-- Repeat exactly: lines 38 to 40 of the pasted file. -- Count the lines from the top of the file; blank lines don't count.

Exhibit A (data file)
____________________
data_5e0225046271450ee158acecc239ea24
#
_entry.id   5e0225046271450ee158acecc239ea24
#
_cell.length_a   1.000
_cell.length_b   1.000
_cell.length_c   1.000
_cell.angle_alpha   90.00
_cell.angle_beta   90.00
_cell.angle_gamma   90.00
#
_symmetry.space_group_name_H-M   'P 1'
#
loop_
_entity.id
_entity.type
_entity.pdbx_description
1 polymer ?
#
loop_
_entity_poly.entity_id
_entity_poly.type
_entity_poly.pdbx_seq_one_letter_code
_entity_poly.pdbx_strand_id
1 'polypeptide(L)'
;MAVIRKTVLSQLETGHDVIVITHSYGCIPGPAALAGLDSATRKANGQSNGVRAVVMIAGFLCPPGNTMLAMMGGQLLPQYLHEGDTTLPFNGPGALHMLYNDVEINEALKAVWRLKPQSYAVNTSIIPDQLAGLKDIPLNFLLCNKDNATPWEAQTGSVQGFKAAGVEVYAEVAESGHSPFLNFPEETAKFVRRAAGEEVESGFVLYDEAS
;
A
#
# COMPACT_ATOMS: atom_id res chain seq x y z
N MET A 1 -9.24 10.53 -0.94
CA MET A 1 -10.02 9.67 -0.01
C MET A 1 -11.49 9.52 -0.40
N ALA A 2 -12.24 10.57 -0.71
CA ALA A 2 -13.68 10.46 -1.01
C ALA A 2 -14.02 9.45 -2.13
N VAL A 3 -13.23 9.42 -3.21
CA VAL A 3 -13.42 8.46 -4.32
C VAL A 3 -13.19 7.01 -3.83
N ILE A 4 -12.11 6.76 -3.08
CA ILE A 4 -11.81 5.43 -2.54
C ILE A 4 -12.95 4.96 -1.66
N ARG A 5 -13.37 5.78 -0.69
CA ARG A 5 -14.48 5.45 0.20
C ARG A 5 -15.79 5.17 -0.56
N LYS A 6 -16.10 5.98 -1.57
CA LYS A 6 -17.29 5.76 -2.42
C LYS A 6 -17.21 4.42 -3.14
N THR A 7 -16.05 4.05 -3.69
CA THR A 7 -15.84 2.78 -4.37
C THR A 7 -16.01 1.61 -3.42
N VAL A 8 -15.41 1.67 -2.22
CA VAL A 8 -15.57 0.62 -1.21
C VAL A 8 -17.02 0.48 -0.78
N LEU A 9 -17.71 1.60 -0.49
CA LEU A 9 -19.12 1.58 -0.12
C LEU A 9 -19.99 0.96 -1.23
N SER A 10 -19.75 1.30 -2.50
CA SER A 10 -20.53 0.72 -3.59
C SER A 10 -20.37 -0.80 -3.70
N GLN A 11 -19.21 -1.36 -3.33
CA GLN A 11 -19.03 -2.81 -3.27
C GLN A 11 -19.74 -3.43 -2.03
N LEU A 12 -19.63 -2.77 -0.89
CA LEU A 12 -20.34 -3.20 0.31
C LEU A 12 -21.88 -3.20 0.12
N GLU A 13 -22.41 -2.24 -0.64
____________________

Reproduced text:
CA VAL A 3 -13.42 8.46 -4.32
C VAL A 3 -13.19 7.01 -3.83
N ILE A 4 -12.11 6.76 -3.08